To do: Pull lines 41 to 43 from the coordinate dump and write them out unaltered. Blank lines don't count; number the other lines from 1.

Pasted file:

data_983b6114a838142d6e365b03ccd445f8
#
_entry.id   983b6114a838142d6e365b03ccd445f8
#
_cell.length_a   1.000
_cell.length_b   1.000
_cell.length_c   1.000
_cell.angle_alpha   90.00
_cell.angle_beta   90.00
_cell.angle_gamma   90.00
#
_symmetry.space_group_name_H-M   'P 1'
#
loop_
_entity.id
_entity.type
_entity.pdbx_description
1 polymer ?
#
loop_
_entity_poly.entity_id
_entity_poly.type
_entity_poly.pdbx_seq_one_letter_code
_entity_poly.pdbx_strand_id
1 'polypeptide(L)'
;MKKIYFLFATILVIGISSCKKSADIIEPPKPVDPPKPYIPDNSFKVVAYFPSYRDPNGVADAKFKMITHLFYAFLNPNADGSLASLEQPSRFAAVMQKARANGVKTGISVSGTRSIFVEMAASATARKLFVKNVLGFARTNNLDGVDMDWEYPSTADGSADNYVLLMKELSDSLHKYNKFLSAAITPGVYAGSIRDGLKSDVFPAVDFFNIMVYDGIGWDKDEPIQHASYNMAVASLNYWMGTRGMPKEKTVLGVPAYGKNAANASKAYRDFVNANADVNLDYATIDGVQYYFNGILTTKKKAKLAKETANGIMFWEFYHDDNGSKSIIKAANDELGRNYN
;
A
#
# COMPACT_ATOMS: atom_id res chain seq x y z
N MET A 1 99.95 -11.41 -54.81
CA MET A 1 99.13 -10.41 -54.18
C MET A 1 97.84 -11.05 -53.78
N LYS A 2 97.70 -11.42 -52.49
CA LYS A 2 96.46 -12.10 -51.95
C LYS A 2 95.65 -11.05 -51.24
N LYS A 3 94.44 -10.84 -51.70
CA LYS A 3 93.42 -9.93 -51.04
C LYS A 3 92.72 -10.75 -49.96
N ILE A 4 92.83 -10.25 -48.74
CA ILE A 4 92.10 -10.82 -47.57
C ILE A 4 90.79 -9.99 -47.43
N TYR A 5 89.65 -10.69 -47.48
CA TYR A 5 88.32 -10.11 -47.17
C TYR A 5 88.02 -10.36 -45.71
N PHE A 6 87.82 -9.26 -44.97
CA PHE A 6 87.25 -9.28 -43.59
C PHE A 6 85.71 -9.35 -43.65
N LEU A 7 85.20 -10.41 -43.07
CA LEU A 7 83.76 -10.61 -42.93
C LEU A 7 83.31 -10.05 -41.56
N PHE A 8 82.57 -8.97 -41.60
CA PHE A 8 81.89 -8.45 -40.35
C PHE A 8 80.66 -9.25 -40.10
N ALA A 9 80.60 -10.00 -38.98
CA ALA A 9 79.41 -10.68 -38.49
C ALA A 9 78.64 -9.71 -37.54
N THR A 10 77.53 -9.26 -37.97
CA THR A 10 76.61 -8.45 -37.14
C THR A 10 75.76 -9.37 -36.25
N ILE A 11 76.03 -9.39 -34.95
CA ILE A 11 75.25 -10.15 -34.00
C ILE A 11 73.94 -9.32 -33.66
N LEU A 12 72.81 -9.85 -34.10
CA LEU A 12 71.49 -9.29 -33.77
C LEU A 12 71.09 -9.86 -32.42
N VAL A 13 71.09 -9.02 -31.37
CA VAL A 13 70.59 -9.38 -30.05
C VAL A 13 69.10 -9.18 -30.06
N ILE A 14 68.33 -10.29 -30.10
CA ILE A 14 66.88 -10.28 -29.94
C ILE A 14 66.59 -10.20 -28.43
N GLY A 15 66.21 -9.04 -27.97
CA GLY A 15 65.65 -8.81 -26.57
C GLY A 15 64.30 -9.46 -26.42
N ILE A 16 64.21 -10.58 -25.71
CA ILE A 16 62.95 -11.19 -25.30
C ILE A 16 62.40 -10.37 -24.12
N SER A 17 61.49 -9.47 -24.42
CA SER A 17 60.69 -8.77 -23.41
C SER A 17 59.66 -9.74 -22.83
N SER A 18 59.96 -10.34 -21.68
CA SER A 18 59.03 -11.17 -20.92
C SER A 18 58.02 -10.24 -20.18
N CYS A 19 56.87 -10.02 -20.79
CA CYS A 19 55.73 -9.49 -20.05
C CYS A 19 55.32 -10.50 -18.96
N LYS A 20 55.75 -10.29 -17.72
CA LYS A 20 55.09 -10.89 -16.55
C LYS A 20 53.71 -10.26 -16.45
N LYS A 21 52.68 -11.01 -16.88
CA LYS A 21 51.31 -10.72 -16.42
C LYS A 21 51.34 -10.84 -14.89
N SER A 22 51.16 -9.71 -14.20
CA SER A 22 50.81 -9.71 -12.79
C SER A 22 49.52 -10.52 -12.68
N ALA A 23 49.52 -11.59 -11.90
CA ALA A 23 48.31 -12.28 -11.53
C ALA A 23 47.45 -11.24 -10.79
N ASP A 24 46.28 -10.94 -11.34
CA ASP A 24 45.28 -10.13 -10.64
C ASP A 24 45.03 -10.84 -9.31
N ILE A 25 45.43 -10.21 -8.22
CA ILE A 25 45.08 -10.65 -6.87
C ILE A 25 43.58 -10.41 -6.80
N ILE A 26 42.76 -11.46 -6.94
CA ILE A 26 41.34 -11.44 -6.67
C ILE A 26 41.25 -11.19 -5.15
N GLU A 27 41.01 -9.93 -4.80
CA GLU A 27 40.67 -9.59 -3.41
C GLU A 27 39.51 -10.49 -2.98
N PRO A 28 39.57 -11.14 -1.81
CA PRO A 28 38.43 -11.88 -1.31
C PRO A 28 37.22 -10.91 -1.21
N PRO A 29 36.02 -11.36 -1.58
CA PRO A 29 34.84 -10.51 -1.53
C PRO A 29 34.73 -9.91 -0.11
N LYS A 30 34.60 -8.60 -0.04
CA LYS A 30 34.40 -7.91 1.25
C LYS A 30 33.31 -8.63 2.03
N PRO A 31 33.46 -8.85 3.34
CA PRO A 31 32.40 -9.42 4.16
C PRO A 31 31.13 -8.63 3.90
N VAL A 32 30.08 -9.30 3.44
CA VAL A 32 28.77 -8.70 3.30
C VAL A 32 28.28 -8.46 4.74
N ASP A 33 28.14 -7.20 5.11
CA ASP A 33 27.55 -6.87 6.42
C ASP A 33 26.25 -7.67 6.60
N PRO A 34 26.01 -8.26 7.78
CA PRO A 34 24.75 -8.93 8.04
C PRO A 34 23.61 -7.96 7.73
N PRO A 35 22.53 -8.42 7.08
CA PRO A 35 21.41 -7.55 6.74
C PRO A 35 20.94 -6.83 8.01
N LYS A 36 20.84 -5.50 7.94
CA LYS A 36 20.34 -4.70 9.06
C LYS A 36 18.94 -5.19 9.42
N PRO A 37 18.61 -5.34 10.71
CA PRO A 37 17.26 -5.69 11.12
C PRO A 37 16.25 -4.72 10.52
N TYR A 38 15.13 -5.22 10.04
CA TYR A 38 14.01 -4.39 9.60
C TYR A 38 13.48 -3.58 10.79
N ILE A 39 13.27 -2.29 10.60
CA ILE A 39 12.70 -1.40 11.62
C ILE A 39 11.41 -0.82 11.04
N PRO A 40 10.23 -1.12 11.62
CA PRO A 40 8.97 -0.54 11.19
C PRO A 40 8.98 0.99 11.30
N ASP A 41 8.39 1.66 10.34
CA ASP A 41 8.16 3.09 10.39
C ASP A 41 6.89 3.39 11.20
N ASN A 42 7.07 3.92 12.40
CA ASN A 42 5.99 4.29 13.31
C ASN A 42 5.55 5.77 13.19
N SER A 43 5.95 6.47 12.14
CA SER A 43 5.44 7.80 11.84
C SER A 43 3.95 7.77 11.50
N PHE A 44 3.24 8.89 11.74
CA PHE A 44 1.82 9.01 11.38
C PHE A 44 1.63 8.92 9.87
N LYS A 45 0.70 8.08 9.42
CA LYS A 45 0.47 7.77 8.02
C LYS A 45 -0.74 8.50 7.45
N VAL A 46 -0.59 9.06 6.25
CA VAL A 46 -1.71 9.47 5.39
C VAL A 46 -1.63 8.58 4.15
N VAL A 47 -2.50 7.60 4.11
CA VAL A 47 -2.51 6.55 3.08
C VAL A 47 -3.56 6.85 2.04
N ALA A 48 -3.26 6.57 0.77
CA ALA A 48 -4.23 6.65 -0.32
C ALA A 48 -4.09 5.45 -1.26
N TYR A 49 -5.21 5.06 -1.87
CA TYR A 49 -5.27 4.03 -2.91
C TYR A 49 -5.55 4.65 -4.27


CA ILE A 4 92.10 -10.82 -47.57
C ILE A 4 90.79 -9.99 -47.43
N TYR A 5 89.65 -10.69 -47.48